Just under two minutes after that Howatt hit on Inness, the Isles’ Bert Marshall took a slap shot from the point that Inness couldn’t locate and with just over three minutes left, it was a one-goal game. But 34 seconds later, Syl Apps went in on a 2-on-1 and scored short side on Smith to restore the two-goal difference. But, less than a minute after that, Jude Drouin got the puck out of a scramble and slid it under Inness to make it a 5-4 game. 

There were still 52 seconds left. 

Twelve seconds later, the Isles got the chance to pull Smith from the net to get the extra attacker on the ice. There was a faceoff in the Penguins’ end. Pittsburgh won the draw and eventually MacDonald was sent in on the wing and deposited the puck into the empty goal to ice the victory and put a stranglehold on the series for Pittsburgh. They now led three games to none.

Neither coach was really happy after the game. Arbour talked about mental errors from his squad. “We dug ourselves a hole again. We made too many mistakes. Passed when we should have shot and shot when we should have passed.” Pittsburgh coach Marc Boileau was upset because his charges allowed the Isles to get back into the game late. “They never should have had two goals. Not in the last few minutes like that. One, maybe. Not two. Geez, on the second one, Stackhouse had the puck behind our own net and he gets checked and turns around and – boom –they score.”

Game 3 was played on a Friday night. The fourth game was scheduled for Synday afternoon and was going to be the NBC Game of the Week. That meant it would be nationally televised across the United States. That evening, John Denver was supposed to be having a concert at the Nassau County Coliseum. Denver canceled the concert so the teams could play their game.

Also, and perhaps more pertinent to the matters at hand, was the fact that during the first three games of this series, Al Arbour had been experiencing some horrible back issues, to the point that he was having to spend time in a hospital bed in traction between games. It was causing Arbour to miss times between games in which he should have been at the arena. He was feeling stress and anxiety over the situation, which was undoubtedly exacerbated by the scores in the first three games.

Between the third and fourth games, Arbour called for a team meeting in the team’s clubhouse. The players were anticipating being intensely chewed out by their head coach. Years after the series took place, Chico Resch talked with Stan Fischler about what could be thought of as the pivotal moment in the series.

“The way we were losing, it could have been Al giving us a real good bawling out.” But it wasn’t going to be that at all. Arbour shocked the team with his address to his players that day. “I apologize to you,” the man nicknamed Radar began. “I haven’t been able to coach you in the manner that I’d like. My back has been giving me problems and I owe you guys an apology for not doing more for you all.”

The team felt shocked and many in the room became even more resolved to do anything for the man who was taking the blame for what many of the players felt was their responsibility. “We all came out of that meeting wanting to do anything to help Al and the best medicine we could give him was wins and more wins!”

Denis Potvin reiterated what Resch had said in his book, Power on Ice. “Following the third loss to Pittsburgh, Arbour left the hospital and met with us in the Islanders’ dressing room. It was the most poignant scene I experienced since I had sat down with Dad after running away from home during my junior days. But this time the context was different.”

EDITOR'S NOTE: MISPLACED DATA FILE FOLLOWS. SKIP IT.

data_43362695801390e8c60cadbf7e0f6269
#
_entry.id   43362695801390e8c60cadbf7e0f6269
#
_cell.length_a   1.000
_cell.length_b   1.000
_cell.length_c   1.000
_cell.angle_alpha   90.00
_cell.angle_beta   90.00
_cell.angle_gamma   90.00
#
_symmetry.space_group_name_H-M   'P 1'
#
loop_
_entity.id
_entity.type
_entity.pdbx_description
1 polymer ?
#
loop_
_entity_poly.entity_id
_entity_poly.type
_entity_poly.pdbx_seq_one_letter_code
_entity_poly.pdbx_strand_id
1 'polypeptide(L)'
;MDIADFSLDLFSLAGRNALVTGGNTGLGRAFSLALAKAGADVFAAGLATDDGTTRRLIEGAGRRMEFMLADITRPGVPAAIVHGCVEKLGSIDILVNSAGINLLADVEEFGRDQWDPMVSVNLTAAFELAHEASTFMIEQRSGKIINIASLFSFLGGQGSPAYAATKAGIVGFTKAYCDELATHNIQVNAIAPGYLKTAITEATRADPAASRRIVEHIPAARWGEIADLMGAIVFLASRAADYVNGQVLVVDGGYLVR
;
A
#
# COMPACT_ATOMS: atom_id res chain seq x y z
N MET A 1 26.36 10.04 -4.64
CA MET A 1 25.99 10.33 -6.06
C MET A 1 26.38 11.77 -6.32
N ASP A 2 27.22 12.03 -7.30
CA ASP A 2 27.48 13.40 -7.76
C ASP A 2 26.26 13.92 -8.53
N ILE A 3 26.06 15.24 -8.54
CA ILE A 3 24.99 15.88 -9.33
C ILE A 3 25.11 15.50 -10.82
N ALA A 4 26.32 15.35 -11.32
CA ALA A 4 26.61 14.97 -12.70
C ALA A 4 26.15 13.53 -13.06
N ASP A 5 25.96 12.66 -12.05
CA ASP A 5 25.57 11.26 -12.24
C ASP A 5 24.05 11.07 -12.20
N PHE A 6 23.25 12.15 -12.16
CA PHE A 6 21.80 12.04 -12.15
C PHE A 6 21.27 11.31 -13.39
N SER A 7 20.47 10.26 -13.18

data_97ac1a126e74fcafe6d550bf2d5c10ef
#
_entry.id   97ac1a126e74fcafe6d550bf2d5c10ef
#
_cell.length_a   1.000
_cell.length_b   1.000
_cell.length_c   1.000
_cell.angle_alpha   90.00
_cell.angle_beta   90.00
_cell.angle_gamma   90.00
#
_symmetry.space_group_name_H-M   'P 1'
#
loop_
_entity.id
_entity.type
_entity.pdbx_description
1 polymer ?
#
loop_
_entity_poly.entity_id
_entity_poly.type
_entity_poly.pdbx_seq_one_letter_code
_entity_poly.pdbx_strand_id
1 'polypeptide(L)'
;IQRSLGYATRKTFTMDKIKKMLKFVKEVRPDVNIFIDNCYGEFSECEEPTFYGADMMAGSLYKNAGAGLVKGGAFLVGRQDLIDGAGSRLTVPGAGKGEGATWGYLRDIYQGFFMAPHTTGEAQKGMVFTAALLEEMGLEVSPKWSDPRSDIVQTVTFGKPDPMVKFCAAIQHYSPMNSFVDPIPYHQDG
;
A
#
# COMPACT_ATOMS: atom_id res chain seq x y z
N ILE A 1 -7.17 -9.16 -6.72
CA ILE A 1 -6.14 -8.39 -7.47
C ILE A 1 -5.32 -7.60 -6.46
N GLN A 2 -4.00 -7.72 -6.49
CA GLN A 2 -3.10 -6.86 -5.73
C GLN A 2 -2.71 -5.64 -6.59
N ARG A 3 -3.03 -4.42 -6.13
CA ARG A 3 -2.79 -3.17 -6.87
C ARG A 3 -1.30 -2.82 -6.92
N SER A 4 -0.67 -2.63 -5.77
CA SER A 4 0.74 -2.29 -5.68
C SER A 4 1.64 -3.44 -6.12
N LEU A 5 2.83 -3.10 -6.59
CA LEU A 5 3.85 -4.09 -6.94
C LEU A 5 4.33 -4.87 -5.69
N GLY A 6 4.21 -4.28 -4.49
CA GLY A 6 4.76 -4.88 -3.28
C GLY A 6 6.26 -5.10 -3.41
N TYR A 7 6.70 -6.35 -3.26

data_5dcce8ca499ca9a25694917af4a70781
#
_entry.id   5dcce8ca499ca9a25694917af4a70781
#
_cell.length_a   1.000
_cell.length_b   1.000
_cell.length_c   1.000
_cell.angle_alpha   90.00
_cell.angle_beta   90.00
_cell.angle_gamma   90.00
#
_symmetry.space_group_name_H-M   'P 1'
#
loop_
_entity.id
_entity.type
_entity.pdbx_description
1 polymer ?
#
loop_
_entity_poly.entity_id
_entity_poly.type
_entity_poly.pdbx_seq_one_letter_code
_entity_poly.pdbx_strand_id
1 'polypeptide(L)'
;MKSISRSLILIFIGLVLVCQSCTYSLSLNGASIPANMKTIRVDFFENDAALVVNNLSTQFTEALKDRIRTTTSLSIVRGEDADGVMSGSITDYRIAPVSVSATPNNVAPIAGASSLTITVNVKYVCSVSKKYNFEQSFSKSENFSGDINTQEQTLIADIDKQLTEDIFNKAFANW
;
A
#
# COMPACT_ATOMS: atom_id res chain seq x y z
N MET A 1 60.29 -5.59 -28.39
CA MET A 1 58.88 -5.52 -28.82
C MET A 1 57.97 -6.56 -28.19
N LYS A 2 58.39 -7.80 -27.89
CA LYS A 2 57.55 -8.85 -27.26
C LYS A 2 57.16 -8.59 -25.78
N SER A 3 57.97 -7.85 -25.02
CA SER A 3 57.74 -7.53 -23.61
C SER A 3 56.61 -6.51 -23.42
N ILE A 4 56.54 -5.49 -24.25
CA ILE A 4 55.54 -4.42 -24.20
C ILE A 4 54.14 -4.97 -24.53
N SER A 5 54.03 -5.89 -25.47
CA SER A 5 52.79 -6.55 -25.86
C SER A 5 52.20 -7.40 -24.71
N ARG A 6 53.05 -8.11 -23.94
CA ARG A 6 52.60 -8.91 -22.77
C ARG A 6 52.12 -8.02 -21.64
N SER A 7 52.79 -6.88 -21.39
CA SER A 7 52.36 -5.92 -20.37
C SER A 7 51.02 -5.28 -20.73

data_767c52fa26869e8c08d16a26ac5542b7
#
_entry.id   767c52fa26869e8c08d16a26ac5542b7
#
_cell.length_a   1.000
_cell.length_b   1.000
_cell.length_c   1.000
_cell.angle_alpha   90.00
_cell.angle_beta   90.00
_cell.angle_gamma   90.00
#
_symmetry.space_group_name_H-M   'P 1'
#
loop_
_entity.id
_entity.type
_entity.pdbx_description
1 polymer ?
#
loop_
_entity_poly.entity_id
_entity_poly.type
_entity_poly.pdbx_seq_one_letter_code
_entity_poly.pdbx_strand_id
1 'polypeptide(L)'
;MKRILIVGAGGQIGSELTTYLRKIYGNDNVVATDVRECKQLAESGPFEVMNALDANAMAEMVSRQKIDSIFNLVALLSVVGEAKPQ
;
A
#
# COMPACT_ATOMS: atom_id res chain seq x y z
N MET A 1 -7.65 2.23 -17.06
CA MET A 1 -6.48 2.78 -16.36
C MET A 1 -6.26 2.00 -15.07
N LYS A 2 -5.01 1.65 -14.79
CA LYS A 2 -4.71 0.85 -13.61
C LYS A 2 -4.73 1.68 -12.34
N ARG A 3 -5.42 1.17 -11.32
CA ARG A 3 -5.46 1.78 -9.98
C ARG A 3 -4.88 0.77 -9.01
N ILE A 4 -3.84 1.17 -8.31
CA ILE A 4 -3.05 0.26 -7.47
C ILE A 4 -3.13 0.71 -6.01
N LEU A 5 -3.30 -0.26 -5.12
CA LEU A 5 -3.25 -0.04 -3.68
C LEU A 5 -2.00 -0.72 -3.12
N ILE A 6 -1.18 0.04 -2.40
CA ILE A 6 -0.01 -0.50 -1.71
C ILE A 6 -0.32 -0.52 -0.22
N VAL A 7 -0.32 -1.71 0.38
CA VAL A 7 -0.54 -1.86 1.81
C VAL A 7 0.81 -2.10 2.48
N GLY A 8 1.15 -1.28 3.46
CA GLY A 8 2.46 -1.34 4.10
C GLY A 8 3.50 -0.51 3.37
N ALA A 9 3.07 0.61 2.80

After Arbour’s apology to the team, Potvin said, “The room was so quiet you could hear an ant breathe. To a man, the team was moved that Al would shoulder the blame (when he was blameless) for our being down three games with the Penguins.”

“That brief moment in the dressing room proved to be the turning point in the series. The Islanders were a new club after that,” Potvin wrote. “Thankfully, Al recovered from his back woes and has since been, literally, a pillar of strength for the club.”

Arbour’s next decision was an important one. Before the Sunday afternoon game, Arbour took Billy Smith out as the starting goalie and announced that Chico Resch would be between the pipes. “Whatever it was that Al did,” Resch told Fischler, “we took it from there.” Pittsburgh had scored 14 goals in the first three games of the series. The Islanders were about to put a chokehold on the Penguins’ offense. 

There was another, perhaps bizarre, aspect to this series that some people may already know about.

Do you remember when the Islanders were winning both games at Madison Square Garden against the Rangers? Some of the Islanders’ players got together and tried to figure out why they had played so well against the Rangers and were now not getting the same results against the Penguins. They isolated it down to one thing……the circus and the elephants.

They agreed that they needed the odour of the elephants around the team in order to restore the winning mojo to the team. So, with nothing to lose, they had a friend of Billy Harris’ go over to Madison Square Garden and ‘borrow’ a bag of elephant dung from the circus and bring it back to the team before their fourth game at Nassau County Coliseum. The bag was to be kept in their dressing room.

Only hockey players would think of something like this!

Game 4 took place at the Nassau County Coliseum on the afternoon of April 20, 1975. The game would be broadcast nationally and the talk going into the game was about how the Islanders did not want to be swept. Dan Donovan of the Pittsburgh Press wrote “The New York Islanders have been on the ropes so often, the rope burns look like stripes across their backs.”